30. 30. Table 3: Technologies for EEDI reduction No. EEDI reduction measure Remark 1 Optimised hull dimensions andform Ship design for efficiency via choice ofmain dimensions (portandcanal restrictions) andhull forms. 2 Lightweight construction New lightweight shipconstruction material. 3 Hull coating Use of advanced hull coatings/paints. 4 Hullair lubrication system Air cavity via injection of air under/around the hull to reduce wetsurface and thereby shipresistance. 5 Optimisation of propeller-hullinterface andflow devices Propeller-hull-rudder design optimisation plus relevant changesto ship’saft body. 6 Contra-rotating propeller Two propellers inseries; rotating atdifferent direction. 7 Engine efficiency improvement De-rating, long-stroke, electronic injection, variable geometryturbocharging, etc. 8 Waste heat recovery Mainand auxiliary engines’exhaust gaswaste heat recoveryand conversion to electric power. 9 Gas fuelled (LNG) Natural gas fueland dual fuel engines. 10 Hybrid electricpower andpropulsion concepts Forsomeships, theuseof electric or hybrid would bemoreefficient. 11 Reducing on-board power demand(auxiliary system andhotelloads). Maximum heat recovery and minimisingrequired electrical loadsflexible powersolutions and power management. 12 Variable speed drivefor pumps,fans,etc. Use of variable speed electric motors for control of rotating flowmachinery leadsto significant reductionintheir energy use. 13 Wind power (sail, wind engine, etc.) Sails, fletnner rotor, kites, etc. These are considered asemerging technologies. 14 Solar power Solar photovoltaic cells. 15 Designspeedreduction (newbuilds) Reducing design speed viachoice oflower power or de-ratedengines. Mohd. Hanif Dewan, Chief Engineer and Maritime Lecturer & Trainer, Bangladesh. 9/9/2014 30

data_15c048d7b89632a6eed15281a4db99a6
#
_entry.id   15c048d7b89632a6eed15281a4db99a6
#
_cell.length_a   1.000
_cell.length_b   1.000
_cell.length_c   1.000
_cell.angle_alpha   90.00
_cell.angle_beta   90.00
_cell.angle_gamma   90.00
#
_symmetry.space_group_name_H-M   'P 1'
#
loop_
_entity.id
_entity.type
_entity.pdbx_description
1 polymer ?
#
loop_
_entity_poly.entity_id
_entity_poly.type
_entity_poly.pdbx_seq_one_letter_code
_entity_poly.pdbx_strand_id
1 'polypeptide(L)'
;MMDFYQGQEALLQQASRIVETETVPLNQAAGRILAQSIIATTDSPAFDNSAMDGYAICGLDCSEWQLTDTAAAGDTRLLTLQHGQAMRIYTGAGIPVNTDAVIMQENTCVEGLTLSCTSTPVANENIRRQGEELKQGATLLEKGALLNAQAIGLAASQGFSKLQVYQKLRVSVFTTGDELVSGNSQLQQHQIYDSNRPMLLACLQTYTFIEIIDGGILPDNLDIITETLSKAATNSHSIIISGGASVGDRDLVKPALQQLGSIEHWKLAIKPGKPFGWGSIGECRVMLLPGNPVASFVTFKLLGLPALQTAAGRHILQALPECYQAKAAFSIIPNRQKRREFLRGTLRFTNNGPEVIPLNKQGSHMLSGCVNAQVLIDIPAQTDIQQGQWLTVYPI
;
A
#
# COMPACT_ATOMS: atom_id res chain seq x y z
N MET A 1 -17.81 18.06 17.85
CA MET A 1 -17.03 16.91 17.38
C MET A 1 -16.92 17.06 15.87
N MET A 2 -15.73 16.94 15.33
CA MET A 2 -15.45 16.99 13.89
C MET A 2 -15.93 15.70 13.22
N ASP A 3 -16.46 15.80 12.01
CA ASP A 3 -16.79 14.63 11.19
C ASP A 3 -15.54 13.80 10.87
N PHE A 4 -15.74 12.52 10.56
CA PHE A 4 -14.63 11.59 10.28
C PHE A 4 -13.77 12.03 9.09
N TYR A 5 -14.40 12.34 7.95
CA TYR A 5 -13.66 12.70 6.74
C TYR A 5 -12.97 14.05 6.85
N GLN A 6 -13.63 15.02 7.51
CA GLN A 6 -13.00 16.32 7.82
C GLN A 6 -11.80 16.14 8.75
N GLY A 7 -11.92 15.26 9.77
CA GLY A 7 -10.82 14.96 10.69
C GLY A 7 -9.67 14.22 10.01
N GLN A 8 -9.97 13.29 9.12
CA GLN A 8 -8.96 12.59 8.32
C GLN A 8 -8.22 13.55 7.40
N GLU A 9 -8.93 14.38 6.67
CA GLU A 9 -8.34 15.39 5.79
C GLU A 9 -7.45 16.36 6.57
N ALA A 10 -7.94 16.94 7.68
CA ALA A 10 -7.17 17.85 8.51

31. 31. Ship types subject of current EEDI regulations Attained EEDI: Following ships over 400 GT: Bulk carrier Gas carrier Tanker Container ship General cargo ship Refrigerated cargo carrier Combination carrier Passenger ships Ro-ro cargo ship (vehicle carrier) Ro-ro cargo ship Ro-ro passenger ship Required EEDI: Following ships above cut off limits: Bulk carrier Gas carrier Tanker Container ship General cargo ship Refrigerated cargo carrier Combination carrier NOTE: Draft amendments by MEPC 65 for adoption at MEPC 66 will extend EEDI to: LNG carrier /Ro-ro cargo ship (vehicle carrier)/ Ro-ro cargo ship / Ro-ro passenger ship and cruise passenger ship having non-conventional propulsion. Mohd. Hanif Dewan, Chief Engineer and Maritime Lecturer & Trainer, Bangladesh. 9/9/2014 31